The number of Americans dying while homeless has surged dramatically in the past five years, an exclusive analysis by the Guardian in conjunction with an academic expert at the University of Washington has shown. An examination of 20 US urban areas found the number of deaths among people living without housing shot up by 77% in the five years ending in 2020. The rise from 2016 through 2020 was driven by many factors, including ever-rising numbers of people living on the street and the growing dangers they face, such as violence, untreated disease and increasingly deadly illicit drug supplies. From 65-year-old Randy Ferris, killed when a car veered into a California sidewalk encampment, Justine Belovoskey, 60, who died alone in a tent during a Texas cold snap, and Anthony Denico Williams, stabbed to death at age 20 in Washington DC, to scores of young people succumbing to overdoses on the streets, their stories reflect the harrowing tragedy of an epidemic of homelessness.
As the Omicron variant causes record levels of infection in the United States, the end of the pandemic seems as far away as ever. But far from preparing a robust response to defeat the virus, the Biden administration is preparing to surrender and encourage the public to “learn to live with” COVID indefinitely. When the Party for Socialism and Liberation pointed out the fact that China has in fact succeeded at virtually eliminating deaths from the virus, we were attacked by far-right pundits like Ben Shapiro – who took the position that such a feat is essentially impossible and asserted that China’s achievement was just a massive falsification. In the United States, which has seen more deaths from the disease than any other country on Earth, there were 476,863 new deaths in 2021, up from 370,777 in 2020.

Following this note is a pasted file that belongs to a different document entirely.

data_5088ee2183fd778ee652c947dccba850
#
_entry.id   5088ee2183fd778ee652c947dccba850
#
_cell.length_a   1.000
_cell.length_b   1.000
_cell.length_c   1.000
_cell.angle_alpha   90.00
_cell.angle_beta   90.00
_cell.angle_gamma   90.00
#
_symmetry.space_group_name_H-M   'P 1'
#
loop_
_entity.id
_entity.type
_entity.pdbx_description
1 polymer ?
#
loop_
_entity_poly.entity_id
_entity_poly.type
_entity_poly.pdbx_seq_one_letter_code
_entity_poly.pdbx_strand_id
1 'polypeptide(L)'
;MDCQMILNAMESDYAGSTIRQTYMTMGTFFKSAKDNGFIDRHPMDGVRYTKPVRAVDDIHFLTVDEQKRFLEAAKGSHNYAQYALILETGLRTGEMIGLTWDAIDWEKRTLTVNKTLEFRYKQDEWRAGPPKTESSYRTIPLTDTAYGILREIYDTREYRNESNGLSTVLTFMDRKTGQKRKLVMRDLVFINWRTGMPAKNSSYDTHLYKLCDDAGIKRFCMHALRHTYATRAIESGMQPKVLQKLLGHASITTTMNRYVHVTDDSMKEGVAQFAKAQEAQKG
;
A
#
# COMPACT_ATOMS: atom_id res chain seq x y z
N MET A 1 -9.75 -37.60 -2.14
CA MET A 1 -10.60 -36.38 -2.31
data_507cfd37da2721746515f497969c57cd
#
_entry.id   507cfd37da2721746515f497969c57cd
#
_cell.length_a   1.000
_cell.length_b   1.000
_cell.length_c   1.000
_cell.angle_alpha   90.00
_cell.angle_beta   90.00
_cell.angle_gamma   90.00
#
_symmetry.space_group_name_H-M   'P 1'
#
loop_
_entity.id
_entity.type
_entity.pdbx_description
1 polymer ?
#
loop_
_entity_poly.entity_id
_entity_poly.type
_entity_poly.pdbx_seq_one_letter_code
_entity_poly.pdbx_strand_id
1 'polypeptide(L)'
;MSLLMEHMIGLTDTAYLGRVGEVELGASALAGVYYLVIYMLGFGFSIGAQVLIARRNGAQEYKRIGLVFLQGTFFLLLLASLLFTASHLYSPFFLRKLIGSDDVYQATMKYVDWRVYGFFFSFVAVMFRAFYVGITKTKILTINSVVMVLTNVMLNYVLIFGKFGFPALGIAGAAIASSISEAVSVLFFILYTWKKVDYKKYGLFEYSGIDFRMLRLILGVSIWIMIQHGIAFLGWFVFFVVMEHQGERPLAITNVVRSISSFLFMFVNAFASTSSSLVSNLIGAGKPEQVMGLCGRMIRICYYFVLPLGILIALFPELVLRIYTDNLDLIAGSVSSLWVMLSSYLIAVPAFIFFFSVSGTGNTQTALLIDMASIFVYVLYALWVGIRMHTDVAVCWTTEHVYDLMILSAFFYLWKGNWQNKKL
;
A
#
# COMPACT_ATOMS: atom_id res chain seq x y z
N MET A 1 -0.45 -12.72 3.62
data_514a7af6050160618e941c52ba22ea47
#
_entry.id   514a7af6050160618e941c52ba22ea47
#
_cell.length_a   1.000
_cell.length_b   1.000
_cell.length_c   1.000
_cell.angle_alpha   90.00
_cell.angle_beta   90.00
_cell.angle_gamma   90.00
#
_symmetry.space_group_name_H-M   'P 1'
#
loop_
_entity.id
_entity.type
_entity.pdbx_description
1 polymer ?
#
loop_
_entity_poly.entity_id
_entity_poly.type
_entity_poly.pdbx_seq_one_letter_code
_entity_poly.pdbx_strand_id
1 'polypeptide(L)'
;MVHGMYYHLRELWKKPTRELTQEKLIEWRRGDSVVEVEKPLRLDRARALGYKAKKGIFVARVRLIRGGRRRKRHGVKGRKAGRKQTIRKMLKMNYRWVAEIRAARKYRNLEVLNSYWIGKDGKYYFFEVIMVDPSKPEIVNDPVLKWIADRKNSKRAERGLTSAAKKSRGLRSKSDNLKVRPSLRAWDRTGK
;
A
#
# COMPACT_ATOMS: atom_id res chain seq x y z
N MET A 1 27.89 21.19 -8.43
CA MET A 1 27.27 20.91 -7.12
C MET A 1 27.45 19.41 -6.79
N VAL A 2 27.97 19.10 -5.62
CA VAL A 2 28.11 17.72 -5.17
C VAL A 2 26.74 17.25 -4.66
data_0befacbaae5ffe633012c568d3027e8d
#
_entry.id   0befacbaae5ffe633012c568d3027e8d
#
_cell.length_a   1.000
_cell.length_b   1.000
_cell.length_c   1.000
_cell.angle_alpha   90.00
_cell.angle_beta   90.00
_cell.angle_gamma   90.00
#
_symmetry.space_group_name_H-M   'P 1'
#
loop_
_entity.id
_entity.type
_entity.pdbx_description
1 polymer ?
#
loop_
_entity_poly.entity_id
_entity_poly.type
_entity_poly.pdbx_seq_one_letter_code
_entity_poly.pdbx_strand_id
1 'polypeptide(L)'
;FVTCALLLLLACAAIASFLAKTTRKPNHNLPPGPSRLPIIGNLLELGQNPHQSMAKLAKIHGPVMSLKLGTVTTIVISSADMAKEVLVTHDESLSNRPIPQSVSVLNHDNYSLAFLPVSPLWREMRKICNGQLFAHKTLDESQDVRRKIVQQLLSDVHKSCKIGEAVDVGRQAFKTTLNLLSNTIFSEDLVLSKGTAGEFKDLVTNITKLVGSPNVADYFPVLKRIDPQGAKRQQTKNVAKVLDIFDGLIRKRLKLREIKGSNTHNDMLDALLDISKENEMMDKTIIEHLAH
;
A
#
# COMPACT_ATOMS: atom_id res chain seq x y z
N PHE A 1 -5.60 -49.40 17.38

It was the most extreme heat wave on record in the Pacific Northwest. And as officials count the heat-related deaths over the next weeks, it will almost certainly turn out to be one of the deadliest. In Vancouver, British Columbia, police responded to at least 65 sudden deaths suspected to be heat-related. And the province’s chief coroner said Wednesday that at least 486 deaths likely linked to the heat had been reported since Friday. The residents of one British Columbia community, Lytton, where a temperature of 121 degrees Fahrenheit was higher than any ever recorded in Canada, were ordered to evacuate because of an encroaching wildfire. “We’ve never seen anything like this, and it breaks our hearts,” said Sgt. Steve Addison, a spokesman for the Vancouver police department.
In Keewaywin First Nation, a remote community in Northwestern Ontario of about 500 people, it won’t be dark enough to set off Canada Day fireworks until 11 p.m. But, this July 1, there won’t be any. Instead, there will be a candlelight vigil outside the band office, as the community foregoes its traditional holiday activities to honour the hundreds of Indigenous children and adults believed to be buried in unmarked graves recently uncovered at former residential schools in British Columbia and Saskatchewan. On Wednesday, the Ktunaxa community of Aqam, in B.C., announced that a preliminary search had discovered another 182 burial sites, which they said may belong to children who attended the nearby St. Eugene Mission residential school.
Burning fossil fuels kills nearly 9 million people worldwide and an estimated 350,000 in the U.S. every year, according to a new study by scientists from Harvard and three British universities. The staggering death toll is more than double the WHO's 2017 estimate of deaths caused by air pollution. "There's a perception in the United States that we have this under control, but that's a mistake," Joel Schwartz, a Harvard professor and one of the study's authors, told the Boston Globe. Based on data from 2018, the scientists found nearly one-in-five deaths that year — and nearly a third of deaths in eastern Asia — were caused by burning fossil fuels.